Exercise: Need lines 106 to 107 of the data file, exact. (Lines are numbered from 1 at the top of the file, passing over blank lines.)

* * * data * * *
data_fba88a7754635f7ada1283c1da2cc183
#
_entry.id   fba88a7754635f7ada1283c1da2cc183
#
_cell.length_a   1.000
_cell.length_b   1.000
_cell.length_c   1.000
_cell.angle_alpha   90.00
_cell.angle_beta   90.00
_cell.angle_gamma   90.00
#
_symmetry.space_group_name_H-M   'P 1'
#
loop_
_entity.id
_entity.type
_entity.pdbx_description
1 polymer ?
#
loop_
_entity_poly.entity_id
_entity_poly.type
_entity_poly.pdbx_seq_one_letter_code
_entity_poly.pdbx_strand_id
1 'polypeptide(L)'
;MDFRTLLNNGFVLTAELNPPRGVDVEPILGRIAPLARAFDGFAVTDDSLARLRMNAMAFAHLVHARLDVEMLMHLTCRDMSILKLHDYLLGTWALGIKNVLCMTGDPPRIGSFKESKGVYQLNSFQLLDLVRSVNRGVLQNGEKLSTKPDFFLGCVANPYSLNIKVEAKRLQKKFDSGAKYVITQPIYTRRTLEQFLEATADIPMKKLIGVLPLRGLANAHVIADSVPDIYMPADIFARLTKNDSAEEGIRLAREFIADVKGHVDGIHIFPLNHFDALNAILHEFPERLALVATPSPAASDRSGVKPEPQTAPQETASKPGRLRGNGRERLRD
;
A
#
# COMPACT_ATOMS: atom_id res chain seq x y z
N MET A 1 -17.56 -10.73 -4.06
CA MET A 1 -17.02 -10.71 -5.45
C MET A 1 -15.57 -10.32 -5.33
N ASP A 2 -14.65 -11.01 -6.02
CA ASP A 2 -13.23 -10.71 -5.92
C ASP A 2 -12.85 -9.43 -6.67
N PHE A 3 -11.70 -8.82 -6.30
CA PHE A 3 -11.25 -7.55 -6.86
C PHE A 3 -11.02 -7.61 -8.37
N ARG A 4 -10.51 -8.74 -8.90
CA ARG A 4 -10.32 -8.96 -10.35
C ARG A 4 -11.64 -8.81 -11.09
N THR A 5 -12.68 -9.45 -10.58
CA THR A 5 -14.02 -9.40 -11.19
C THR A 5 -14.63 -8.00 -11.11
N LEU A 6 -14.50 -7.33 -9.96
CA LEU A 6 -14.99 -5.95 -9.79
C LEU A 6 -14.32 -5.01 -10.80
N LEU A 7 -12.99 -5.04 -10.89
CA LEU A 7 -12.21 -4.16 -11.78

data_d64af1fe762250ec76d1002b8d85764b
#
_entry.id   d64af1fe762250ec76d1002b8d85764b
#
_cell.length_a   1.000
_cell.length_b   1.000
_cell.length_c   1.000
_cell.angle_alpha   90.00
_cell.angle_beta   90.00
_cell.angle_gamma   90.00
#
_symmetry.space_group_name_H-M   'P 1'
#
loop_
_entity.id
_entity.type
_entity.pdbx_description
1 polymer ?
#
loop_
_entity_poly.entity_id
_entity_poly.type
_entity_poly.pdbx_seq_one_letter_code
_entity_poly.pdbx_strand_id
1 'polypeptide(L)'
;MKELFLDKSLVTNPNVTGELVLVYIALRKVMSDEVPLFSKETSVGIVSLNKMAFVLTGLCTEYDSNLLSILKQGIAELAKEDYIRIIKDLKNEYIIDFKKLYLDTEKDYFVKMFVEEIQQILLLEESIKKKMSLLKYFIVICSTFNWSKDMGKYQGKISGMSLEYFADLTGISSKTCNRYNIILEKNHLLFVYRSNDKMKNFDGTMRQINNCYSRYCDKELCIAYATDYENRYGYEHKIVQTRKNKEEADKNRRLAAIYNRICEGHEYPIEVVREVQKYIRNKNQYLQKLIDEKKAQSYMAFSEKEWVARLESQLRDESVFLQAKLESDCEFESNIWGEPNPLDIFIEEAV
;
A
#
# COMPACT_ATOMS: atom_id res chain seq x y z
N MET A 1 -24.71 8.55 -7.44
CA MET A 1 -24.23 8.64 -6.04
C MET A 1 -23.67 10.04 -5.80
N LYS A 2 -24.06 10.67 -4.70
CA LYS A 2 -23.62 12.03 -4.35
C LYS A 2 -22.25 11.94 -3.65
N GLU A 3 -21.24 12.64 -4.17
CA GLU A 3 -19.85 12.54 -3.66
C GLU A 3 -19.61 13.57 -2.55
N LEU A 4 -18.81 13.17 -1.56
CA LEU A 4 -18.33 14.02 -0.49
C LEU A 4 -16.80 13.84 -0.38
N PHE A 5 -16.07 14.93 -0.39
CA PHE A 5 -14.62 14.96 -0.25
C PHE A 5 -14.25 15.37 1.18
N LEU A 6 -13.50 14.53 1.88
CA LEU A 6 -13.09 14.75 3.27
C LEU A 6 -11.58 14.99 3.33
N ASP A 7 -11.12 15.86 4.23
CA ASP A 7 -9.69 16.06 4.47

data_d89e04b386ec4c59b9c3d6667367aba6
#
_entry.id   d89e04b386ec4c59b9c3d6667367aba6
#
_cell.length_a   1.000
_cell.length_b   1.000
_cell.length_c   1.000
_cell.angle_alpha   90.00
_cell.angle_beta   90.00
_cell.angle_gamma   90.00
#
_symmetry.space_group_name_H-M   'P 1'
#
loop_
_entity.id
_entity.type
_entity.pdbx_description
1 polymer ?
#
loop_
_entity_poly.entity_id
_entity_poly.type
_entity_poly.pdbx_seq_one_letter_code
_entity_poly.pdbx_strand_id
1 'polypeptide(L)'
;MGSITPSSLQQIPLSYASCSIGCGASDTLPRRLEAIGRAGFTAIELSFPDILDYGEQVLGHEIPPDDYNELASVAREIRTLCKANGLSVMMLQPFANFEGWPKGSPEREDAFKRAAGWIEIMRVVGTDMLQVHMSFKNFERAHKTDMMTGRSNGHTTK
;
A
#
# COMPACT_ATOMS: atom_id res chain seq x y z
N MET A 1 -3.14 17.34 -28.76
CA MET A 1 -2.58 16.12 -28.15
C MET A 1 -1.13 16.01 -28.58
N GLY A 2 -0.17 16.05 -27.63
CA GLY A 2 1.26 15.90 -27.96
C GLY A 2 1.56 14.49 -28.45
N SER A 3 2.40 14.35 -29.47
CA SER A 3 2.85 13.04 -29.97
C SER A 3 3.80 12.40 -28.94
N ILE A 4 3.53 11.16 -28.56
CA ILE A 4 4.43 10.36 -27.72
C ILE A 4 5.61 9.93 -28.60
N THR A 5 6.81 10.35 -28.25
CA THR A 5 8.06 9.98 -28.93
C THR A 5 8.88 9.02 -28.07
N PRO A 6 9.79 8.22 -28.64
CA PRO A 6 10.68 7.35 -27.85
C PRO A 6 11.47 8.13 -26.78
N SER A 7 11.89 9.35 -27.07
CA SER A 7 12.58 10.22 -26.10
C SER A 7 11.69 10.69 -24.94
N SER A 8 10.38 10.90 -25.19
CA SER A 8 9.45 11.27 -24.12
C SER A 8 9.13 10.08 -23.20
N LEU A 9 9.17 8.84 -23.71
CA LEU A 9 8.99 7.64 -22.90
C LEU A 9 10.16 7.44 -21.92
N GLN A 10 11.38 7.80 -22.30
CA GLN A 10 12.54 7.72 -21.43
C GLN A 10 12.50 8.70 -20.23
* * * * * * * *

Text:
_cell.length_b   1.000
_cell.length_c   1.000